Vernacular - or traditional - architecture encompasses most of the buildings of the world. This encyclopedia is the first to show the remarkable diversity of the buildings constructed and lived in by the people of over a thousand cultures. The first of the three volumes focuses on the theories, principles and philosophy that underpin traditional architecture. Volumes 2 and 3 consider these principles within specific cultural and societal contexts. As building traditions vary widely within some countries and extend across the political boundaries of others, the encyclopedia considers vernacular architecture within its cultural rather than its national contexts. Richly illustrated with photographs, line drawings and maps, the work is also supported by a glossary, a lexicon, and the largest bibliography on the subject ever published. This work will be an inspiration and resource for architects, anthropologists, folklorists and geographers, and important for all who help shape housing and conservation policies.
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Vernacular or traditional architecture encompasses most of the buildings of the world. It is the architecture of the people, rather than for the people. It is not architect-designed but is customarily owner-built or community-built, utilising available resources with traditional techniques. This Encyclopedia is the first to show the remarkable diversity of the buildings constructed and lived in by the people of over a thousand cultures.Review :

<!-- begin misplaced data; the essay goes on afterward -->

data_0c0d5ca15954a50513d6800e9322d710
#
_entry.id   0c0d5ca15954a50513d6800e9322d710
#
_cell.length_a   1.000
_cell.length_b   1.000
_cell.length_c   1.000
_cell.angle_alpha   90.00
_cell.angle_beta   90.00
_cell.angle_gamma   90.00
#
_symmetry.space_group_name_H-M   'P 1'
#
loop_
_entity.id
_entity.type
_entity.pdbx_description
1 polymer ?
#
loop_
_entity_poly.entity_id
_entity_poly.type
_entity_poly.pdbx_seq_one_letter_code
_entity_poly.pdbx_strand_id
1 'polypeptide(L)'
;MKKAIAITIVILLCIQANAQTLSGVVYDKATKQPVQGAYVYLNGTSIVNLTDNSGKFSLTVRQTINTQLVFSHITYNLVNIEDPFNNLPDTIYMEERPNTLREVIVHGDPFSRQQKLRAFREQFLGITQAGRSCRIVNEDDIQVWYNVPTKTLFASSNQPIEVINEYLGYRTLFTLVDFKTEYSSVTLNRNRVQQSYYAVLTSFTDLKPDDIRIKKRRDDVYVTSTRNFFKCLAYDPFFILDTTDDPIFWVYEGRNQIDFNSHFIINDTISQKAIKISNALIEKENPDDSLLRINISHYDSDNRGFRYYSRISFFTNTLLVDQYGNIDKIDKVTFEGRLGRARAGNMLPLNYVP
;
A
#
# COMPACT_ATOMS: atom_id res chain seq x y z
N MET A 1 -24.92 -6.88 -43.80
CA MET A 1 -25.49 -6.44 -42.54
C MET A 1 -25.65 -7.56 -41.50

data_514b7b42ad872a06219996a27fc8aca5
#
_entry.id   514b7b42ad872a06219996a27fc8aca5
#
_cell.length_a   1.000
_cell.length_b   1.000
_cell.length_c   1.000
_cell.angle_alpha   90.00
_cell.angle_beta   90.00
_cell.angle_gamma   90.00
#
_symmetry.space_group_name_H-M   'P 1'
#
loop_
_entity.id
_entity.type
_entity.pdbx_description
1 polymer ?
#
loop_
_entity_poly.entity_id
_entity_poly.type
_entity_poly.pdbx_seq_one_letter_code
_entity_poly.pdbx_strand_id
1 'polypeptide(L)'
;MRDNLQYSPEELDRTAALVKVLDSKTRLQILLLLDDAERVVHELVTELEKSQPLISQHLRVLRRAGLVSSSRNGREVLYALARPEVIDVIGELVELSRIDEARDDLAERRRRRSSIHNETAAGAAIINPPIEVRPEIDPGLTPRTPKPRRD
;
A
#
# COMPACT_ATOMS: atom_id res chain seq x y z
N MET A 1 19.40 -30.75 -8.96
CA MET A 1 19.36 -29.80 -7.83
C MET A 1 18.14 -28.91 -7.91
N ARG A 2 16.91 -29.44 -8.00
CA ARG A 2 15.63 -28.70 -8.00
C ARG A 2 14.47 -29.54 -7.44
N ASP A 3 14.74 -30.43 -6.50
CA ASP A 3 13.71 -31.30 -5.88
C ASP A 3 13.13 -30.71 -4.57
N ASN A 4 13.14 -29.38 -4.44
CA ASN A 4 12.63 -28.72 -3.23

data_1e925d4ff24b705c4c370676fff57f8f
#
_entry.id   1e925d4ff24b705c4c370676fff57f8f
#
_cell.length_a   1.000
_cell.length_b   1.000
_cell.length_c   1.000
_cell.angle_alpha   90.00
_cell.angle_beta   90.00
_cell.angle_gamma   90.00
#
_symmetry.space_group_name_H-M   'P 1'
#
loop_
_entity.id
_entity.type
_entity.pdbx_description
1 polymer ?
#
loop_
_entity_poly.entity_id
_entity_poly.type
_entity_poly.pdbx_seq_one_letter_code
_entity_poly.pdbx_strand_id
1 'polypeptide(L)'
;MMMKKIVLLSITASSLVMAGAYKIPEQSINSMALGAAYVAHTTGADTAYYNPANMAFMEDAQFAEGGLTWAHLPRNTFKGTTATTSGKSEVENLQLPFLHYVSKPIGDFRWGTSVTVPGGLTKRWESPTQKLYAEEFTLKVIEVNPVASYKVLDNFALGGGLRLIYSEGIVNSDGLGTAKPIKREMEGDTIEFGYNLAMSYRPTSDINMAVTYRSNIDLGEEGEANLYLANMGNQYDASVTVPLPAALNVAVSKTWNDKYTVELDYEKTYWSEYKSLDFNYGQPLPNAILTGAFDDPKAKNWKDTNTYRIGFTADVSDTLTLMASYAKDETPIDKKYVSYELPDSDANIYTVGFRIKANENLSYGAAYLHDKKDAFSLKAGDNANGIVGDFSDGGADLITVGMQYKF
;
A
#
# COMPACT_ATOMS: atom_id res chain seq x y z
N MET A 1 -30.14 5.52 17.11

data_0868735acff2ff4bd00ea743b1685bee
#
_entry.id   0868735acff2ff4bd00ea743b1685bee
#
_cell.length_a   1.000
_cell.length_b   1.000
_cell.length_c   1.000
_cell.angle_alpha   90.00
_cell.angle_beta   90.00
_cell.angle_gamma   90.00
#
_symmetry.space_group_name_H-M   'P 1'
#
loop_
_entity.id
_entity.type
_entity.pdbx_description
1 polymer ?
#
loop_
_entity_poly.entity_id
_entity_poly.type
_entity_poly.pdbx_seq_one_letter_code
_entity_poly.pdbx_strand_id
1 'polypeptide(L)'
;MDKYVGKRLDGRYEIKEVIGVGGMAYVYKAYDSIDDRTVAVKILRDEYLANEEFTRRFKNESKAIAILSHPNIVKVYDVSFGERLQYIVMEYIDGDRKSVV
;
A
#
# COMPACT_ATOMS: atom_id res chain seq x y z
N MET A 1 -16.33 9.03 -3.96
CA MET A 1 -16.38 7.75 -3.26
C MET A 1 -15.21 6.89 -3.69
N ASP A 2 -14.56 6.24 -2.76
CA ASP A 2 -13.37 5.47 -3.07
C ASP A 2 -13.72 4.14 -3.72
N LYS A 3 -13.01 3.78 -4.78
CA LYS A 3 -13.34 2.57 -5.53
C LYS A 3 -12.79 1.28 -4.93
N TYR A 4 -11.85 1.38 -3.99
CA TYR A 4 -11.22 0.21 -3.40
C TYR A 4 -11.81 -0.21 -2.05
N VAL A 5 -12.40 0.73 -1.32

'... the breadth and detail is staggering.' Building Design
'It should be seen as a major pioneering work.' The Times Higher Education Supplement
'The Encyclopedia of Vernacular Architecture of the World is ... a many-sided achievement, dealing with material culture and sustainable settlements as a source for understanding both present and past and as an inspiration for constructing the future.' Architecture Today
' ... a masterwork in that it is not only a rare achievement of collaborative scholarship but also the result of its editor's individual vision and determination, and his skill in constructing a multidimensional matrix of themes and materials ...'. Anthropology Today
'Paul Oliver is the Sir Banister Fletcher of our age, chronicling the architecture of the people rather than for the people.' Architects Journal
' ... a monument in its own right, and a classic to put on the shelf alongside Pevsner ... in the league of Banister Fletcher's famous tome on comparative architecture and Nikolaus Pevsner's extensive Building of England series'. RIBA Journal
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